At the Christmas party, we see Ann Smiley her back is to us, she is sat across from George, she is recognizable from her purple paisley dress, she has some artificial thing like a cloth flower in her hair, one hand waves a cigarette aloft as she sings along with Sammy Davis, Jr. - The Second Best Secret Agent In The Whole Wide World
I suspect that the carriage clock in The Circus "war room" may have disappeared during Percy Alleline's reign and has reappeared with Smiley's return, and the return of order.
When I introduce the film, with the proviso that the projection should not be blamed for the dull and muted colours as the film takes places in the "drab 1970's", a woman in the audience becomes agitated and slightly argumentative. She recalls the '70's as a vibrant, colourful time. Thinking quickly I back pedal "the 1970's as depicted by the film makers..." to get myself off the hook.
Bishopstone 24 February 2012
A slightly earlier shot of Ann Smiley at the Christmas party, a few preceding the one noted above. George is giving her a polite kiss and we nearly see her in profile, but all we get is a hint of the crescent of her cheek.
I realise that I have forgotten to confirm my theory about the carriage clock. Ahh well, I may have to see the film again.
And that's not a bad thing.
Labels: Moviola, My Life in the Movies, Reviews, Spoiler-vision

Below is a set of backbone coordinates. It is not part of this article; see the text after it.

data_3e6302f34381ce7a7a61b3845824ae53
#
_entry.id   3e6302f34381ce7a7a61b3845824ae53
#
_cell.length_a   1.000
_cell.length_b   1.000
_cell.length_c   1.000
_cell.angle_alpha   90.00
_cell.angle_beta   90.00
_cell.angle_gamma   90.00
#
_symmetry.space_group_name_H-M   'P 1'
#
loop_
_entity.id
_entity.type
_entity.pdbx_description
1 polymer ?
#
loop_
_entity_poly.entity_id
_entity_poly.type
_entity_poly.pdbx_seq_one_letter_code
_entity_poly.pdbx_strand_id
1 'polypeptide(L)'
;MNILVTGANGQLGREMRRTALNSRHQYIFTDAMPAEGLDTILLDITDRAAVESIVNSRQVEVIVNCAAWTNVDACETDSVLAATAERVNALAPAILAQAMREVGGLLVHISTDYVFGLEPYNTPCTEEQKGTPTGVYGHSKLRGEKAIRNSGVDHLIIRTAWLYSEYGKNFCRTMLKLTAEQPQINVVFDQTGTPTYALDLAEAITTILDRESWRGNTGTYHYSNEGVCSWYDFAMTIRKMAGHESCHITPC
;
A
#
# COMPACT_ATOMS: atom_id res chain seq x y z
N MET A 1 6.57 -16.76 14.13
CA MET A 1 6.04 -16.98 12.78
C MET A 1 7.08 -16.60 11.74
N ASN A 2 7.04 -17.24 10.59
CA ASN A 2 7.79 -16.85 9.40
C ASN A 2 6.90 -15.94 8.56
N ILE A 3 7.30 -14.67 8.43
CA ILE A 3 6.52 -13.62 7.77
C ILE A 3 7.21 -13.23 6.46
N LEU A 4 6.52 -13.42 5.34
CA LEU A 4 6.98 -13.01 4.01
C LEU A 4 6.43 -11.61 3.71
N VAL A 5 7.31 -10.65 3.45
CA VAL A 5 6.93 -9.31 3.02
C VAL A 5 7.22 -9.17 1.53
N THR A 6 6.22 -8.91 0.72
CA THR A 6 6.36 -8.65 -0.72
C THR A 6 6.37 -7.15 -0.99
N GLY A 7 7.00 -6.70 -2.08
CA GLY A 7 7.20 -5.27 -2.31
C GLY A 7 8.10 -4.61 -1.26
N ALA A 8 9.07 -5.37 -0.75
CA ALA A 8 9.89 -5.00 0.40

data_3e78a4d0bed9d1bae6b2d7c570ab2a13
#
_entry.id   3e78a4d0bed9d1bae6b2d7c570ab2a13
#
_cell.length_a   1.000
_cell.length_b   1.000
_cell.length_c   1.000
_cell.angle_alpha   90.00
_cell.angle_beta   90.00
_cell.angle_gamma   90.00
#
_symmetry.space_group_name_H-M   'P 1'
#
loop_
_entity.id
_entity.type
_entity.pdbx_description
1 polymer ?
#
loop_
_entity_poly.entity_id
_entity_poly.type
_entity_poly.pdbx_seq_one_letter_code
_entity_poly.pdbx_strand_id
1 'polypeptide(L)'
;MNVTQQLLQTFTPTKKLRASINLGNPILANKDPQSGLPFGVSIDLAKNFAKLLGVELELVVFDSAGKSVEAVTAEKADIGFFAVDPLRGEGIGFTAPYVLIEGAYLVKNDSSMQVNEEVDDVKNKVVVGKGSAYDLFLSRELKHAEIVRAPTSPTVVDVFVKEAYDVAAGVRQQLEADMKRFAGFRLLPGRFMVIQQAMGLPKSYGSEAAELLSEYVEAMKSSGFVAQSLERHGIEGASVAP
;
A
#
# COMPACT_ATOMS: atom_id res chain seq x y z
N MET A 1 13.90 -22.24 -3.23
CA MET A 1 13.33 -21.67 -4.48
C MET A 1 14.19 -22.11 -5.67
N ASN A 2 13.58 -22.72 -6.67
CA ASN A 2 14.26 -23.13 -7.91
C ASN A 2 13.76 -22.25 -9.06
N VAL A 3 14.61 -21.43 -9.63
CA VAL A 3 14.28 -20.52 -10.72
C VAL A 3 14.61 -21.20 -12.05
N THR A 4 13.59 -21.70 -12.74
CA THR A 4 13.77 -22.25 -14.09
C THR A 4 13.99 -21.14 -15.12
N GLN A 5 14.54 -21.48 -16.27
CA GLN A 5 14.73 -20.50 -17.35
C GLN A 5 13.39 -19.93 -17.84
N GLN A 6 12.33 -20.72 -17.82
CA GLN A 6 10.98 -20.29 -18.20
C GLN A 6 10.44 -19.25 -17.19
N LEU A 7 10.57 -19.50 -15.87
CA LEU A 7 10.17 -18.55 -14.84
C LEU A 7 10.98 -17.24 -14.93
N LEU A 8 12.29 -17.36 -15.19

My Annual Bafta Annoyance 2012: Potter Laughs
Another week has past, it's two days before the 2012 BAFTA Film Awards, and so I making one last email attempt to get my arbitrary and pedantic grievance with BAFTA (outlined further below) some airtime on the BBC's Kermode and Mayo's Film Review
radio show and podcast.
Sent: 10 February 2012 10:53
Subject: Kermode and Mayo's
Film Review: BAFTA, the last bash!
Dear Academy and Cinemascope,
Your show has had comparatively little discussion of the BAFTA's. As this year's award ceremony is in a couple of days now, I thought I'd have one last bash at airing my pedantic concerns about the awards. (for more than you'd care to know see my blog http://vaguestideas.blogspot.com/search/label/BAFTA). I wrote previously to request you to ask Mark, and any other BAFTA members on hand, how they justify the backdoor proviso in the eligibility rules that lets in films released in the UK in the current year up to two days before the ceremony, as opposed to the previous year primarily under consideration.
A while ago the BAFTA ceremony was moved from April to February, to sit in the calendar betwixt the Golden Globes and the OSCAR's, at the same time eligibility rules were changed to allow films released in the UK outside the previous calendar year to be nominated. This only served to allow the nomination list to include OSCAR eligible films that had stateside but not UK releases, the upshots being that the BAFTA's could act like a "me, too" predictor to the OSCARs after the mess of the Globes, and that distributors could plan January and February releases for award fodder and abuse the system for free advertising.
Why I have a problem with this: the BAFTAs should serve both their members and the UK audience who should all have had a chance to see the films by the time they're nominated, let alone awarded. The BAFTA members may nominate films that they have been given screenings, either in cinema or on disc, by distributors, if the UK release date is up to 2 days before the awards ceremony.